Aaron Parks – Invisible Cinema (2008)

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Photobucketphoto by Mamoru Kobayakawa

Last August 19, jazz pianist Aaron Parks released the first major label album of his young solo career, Invisible Cinema. And who is this Aaron Parks, you ask?

Seattle native Parks is something of a fast learner. He skipped high school to study math, computer science and music and the University of Washington. Before long, he dropped the first two subjects to concentrate on the third, having begun playing the piano at age ten. Parks’ boundless thirst for mastering music in general and improvision in particular brought him to the Manhattan School Of Music just a couple of years later to study under the jazz piano master Kenny Barron. The valuable tutoring he gained under the guru Barron led to a five-year gig touring and recording with Terrence Blanchard’s band.

From there, Parks had played in Kurt Rosenwinkel’s band, as well as for Charles Lloyd’s solid drummer Eric Harland.

At this point, Parks was ready to try his hand as a leader and secured a record deal with the fabled label Blue Note Records. At only the age of 24, Parks was not only ready to make his major label debut, he’s been overdue.

For his first widespread impression as a leader, Parks didn’t fool around when it came to his supporting personnel. His drummer is the aforementioned Harland, joined by Matt Penman on bass and for most of the tracks, guitarist Mike Moreno.

Parks approach to music shows features of two of his favorite pianists from roughly the same generation: the “jazzification” of more recent indie & pop tunes favored by Brad Mehldau and the risk-taking of Danilo Perez. And while it may or may not be intentional, some similarities in his approach can also be found with the innovative, modern European trio jazz of the late Esbjörn Svensson.

He’s definitely attuned to the music that most 24 year olds listen to and it shows up in his music, if mainly on the fringes. One several tracks, he even employs other keyboards, but slips them in so subtly that they do nothing to diminish the acoustic jazz aesthetic. For the most part, this ain’t no post-rock or alt-rock; Parks stated goal is to introduce jazz to music lovers of his generation by making “music that’s accessible without being dumbed down.”

For someone who has already received so much formal training, Parks does a great job playing without boxing himself in by predetermined styles or technique. On the opening “Travelers,” for instance, he frames his solo in such a way that simpler, repeating notes will be used just as much as rapid-fire right hand runs. To him, it’s whatever trick can make the greatest impact at that point in time, not which is the most difficult to play. There’s also a thoughtful linearity and pacing to his solos that also recalls Mehldau, without mimicking him.

The repeating note approach is more upfront in “Nemesis,” where it’s used for emphasis on the rock rhythm and to set up Moreno’s guitar. The brief “Riddle Me This” sports an interesting stutter rhythm by Harland that’s not really jazz, either, and Parks is wisely content to let that be the major focus of that song.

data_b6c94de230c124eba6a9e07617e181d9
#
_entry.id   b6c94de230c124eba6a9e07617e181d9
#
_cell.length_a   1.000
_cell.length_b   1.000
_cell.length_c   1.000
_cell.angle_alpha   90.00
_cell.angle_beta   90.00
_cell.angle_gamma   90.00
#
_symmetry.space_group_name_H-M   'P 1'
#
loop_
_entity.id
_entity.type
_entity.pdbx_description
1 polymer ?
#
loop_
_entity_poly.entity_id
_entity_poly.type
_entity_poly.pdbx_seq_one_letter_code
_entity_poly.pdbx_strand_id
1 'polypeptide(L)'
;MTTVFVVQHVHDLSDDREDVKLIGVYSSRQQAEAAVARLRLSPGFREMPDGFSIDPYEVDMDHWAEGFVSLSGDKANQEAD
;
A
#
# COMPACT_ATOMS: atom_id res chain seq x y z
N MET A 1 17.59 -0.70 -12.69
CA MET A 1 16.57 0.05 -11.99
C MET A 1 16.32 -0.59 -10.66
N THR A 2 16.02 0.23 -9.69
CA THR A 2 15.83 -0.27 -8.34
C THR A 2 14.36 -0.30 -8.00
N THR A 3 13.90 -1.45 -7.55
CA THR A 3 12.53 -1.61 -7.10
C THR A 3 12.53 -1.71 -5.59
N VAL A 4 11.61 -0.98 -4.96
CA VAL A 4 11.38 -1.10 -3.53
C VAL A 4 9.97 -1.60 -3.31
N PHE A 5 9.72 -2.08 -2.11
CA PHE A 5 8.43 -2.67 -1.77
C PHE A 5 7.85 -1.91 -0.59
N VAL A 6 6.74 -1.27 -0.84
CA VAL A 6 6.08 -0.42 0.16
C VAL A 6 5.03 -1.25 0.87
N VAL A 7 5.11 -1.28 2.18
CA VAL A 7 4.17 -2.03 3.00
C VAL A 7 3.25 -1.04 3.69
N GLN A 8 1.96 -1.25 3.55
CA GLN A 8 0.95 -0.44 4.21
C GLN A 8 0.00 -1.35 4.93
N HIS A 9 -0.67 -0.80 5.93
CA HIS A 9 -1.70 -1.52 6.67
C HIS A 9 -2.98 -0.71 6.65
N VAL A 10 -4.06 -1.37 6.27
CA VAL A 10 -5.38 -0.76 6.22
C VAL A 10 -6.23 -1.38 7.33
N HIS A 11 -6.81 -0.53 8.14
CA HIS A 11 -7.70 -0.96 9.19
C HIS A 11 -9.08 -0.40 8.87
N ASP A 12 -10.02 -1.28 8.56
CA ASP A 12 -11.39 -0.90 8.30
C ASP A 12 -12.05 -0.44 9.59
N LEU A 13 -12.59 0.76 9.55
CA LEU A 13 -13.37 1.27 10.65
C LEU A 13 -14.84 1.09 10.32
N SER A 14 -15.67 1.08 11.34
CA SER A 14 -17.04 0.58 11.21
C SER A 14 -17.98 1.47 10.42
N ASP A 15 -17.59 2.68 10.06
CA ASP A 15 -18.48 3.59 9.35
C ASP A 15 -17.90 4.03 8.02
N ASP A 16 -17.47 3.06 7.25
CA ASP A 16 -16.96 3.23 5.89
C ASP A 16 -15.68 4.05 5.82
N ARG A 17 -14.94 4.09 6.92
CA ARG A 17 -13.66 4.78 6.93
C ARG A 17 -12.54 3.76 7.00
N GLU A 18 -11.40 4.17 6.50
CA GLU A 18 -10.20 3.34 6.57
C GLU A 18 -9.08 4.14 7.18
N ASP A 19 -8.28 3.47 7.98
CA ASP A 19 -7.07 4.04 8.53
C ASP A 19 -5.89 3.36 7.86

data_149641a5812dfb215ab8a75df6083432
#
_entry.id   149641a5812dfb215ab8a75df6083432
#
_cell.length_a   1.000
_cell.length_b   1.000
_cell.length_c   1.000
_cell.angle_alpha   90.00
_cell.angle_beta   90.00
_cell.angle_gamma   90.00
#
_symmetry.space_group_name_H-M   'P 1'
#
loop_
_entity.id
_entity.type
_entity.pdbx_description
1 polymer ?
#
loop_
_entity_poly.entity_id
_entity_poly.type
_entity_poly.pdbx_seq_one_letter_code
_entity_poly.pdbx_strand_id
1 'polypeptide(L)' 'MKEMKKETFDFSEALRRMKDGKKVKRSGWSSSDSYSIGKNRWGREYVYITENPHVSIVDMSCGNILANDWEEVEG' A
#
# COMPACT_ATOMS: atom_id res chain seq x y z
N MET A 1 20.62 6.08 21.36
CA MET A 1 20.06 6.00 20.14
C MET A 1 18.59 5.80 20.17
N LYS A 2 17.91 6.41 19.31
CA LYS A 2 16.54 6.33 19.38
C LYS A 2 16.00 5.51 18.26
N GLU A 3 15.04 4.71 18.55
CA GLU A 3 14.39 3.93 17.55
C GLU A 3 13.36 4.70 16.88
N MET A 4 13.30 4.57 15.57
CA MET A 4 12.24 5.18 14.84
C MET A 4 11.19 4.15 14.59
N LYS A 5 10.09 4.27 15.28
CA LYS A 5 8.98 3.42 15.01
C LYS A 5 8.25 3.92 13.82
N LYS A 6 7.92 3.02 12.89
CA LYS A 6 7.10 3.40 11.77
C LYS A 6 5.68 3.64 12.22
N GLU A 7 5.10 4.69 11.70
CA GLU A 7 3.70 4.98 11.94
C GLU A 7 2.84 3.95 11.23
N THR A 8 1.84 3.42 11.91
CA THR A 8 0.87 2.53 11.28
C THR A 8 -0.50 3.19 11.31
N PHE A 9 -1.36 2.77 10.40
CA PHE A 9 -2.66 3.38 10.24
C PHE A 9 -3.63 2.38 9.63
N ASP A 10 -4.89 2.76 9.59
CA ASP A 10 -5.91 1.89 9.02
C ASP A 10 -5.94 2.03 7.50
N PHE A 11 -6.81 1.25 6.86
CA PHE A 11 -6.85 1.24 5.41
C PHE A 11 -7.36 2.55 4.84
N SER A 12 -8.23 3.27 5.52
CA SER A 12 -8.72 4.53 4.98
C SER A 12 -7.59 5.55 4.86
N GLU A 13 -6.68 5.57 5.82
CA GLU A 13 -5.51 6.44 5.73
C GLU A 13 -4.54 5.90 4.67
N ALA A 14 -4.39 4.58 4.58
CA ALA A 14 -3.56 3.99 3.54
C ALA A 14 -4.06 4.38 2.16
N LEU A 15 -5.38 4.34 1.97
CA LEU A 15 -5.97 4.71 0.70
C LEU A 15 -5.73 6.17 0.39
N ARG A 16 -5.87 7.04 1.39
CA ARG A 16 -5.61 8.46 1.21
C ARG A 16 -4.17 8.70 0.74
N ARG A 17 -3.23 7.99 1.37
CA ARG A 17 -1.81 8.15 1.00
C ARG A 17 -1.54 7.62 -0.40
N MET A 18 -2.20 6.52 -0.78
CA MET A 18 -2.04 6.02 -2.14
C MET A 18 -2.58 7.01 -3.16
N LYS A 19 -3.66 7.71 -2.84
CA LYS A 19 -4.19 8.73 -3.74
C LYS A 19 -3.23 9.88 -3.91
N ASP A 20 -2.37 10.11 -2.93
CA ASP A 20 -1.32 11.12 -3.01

“Peaceful Warrior” is another highlight. It’s a two-parter that begins with a gentle European-style folk melody that stated by Moreno and Parks together that searches and probes along the way. That would make this a fine track right there, but midway through, a more kinetic, aggressive chord progression kicks in and all four players are playing their rear ends off. The thing that makes it go is Penman’s bass that pulsates like some living organism and Parks and Moreno seem to feed off of that as they trade ardent solos. Abruptly, the section end and the softer first part returns, but with more strident drum licks from Harland. The song best illustrates Parks’ musical vision for drama and “cinematic” music without scenes…the invisible cinema.

“Karma” has drama, too, in the sense that it’s tense and Harland again is employing unusual rhythms, this time well syncopated with Penman’s active bass. “Harvesting Dance” draws its inspiration from an entirely different source: Bulgarian music and the Jewish jazz of John Zorn’s Masada. First recorded on one of Blanchard’s albums, this extended track contains some lively, passionate playing by Parks but especially by Moreno.

So many talented musicians start out their solo careers will so much promise and potential that never gets fulfilled. Right from his first effort with Invisible Cinema, Aaron Parks is setting out to do as much as he’s capable of doing. The sky’s the limit for Parks and he’s already several miles off the ground.


S. Victor Aaron

S. Victor Aaron

S. Victor Aaron is an SQL demon for a Fortune 100 company by day, music opinion-maker at night. His musings are strewn out across the interwebs on jazz.com, AllAboutJazz.com, a football discussion board and some inchoate customer reviews of records from the late 1990s on Amazon under a pseudonym that will never be revealed. E-mail him at svaaron@somethingelsereviews .com or follow him on Twitter at https://twitter.com/SVictorAaron
S. Victor Aaron

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